Journal of

Case Reports and Images in Surgery

 
  Table of Contents    
Case Report
 
Incidental finding of a splenic artery aneurysm: A case report
Sofiane Jerbi1, Amine Tarmiz2, Tesnim Besbes3, Chokri Kortas1
1Associate Professor, Cardiovascular and thoracic surgery department, University Hospital of Sahloul Sousse Tunisia.
2Assistant Professor, Cardiovascular and thoracic surgery department, University Hospital of Sahloul Sousse Tunisia.
3Medical Student, Cardiovascular and thoracic surgery department, University Hospital of Sahloul Sousse Tunisia.

Article ID: 100006Z12SJ2015
doi:10.5348/Z12-2015-6-CR-6

Address correspondence to:
Tesnim Besbes
Cardiovascular and thoracic surgery department, University Hospital of Sahloul Sousse Tunisia
BP n°212 Monastir République 5060
Tunisia

Access full text article on other devices

  Access PDF of article on other devices

[HTML Abstract]   [PDF Full Text] [Print This Article]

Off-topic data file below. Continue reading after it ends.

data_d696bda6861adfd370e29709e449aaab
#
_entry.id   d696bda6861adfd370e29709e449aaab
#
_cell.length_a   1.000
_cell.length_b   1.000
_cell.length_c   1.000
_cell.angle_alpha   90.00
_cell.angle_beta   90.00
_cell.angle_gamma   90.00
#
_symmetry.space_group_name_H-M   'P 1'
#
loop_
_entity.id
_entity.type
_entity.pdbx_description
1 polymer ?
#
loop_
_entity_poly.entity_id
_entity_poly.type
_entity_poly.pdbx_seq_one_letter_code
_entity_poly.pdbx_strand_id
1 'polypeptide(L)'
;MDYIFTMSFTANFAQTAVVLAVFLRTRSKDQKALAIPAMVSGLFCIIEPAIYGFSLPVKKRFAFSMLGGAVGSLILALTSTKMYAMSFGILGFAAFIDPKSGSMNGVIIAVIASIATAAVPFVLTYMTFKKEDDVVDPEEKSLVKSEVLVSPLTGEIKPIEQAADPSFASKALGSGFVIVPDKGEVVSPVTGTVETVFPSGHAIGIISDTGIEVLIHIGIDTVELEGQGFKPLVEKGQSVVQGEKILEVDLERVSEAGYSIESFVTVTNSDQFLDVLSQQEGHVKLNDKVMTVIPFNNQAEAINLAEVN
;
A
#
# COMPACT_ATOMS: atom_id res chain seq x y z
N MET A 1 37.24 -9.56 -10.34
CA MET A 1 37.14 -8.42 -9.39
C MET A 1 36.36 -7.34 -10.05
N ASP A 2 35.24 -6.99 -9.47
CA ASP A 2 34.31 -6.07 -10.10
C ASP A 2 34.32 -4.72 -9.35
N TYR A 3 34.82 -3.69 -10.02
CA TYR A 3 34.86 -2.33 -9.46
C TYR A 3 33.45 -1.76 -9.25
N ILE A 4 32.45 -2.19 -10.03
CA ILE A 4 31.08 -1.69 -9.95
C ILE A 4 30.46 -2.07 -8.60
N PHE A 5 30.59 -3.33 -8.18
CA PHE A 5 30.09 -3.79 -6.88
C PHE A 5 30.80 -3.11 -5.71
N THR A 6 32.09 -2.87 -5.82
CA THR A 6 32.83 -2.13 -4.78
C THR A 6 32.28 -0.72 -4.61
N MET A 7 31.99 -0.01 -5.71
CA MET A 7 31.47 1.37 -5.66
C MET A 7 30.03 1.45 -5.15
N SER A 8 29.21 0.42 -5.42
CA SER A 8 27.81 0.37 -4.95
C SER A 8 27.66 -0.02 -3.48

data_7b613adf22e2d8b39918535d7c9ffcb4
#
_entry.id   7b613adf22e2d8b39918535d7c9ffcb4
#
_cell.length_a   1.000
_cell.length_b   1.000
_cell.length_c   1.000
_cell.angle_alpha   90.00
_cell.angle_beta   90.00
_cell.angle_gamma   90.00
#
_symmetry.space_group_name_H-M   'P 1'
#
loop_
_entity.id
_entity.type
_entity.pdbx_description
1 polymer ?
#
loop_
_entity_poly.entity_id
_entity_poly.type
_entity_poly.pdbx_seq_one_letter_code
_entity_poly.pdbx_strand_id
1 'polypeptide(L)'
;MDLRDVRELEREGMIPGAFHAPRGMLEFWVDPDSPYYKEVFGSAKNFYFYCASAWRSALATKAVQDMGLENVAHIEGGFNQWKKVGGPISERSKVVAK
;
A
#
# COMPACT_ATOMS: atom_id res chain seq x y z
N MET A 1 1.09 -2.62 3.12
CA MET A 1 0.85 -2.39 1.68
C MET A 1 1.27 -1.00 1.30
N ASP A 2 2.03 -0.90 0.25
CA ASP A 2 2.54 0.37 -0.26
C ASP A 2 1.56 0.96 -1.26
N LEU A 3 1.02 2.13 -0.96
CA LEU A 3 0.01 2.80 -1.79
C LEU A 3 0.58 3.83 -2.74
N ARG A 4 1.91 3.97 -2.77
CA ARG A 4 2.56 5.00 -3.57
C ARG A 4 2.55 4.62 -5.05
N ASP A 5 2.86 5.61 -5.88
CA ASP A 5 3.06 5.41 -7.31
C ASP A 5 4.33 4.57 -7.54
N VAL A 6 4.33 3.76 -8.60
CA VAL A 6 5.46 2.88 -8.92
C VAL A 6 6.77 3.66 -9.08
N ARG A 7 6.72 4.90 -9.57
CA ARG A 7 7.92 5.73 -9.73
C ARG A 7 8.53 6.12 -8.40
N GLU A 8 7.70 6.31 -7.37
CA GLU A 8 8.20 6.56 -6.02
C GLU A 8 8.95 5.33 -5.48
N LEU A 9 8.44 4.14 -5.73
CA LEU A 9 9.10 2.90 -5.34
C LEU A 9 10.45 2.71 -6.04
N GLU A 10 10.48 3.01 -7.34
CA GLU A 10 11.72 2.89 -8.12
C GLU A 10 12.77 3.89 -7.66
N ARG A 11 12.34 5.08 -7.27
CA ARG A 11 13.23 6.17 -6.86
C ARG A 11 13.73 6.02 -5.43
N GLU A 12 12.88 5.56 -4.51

[Similar article in Pumed] [Similar article in Google Scholar]

How to cite this article:
Jerbi S, Tarmiz A, Besbes T, Kortas C. Incidental finding of a splenic artery aneurysm: A case report. J Case Rep Images Surg 2015;1:21–24.


Abstract
Introduction: Splenic artery aneurysm (SAA) is an uncommon and potentially life-threatening clinical entity that carries a risk of rupture and peritoneal hemorrhage.
Case Report: This is a case of a splenic artery aneurysm incidentally diagnosed in a 55-year-old male. Diagnosis was confirmed by abdominal computed tomography (CT) scan and the patient was managed by surgical approach because of the complex anatomy of the SAA. The tortuosity of the splenic artery, the size and the expansion of the SAA hampered its management by an endovascular approach. The postoperative period was uneventful.
Conclusion: The SAA is a rare condition in need of prompt diagnosis and treatment to avoid major complications.

Keywords: Aneurysm, Splenic artery, Surgery


Introduction

Splenic artery aneurysm (SAA) is an uncommon condition. Its significance lies in the potential risk for rupture and life-threatening hemorrhage which occurs in 10% of cases with a mortality rate of 10–25% in non-pregnant patient and up to 70% during pregnancy [1]. It is defined as an abnormal dilatation of the splenic artery exceeding more than 1 cm in diameter and it only follows aortic and iliac arteries aneurysms as the third most common intra-abdominal aneurysm [1] [2].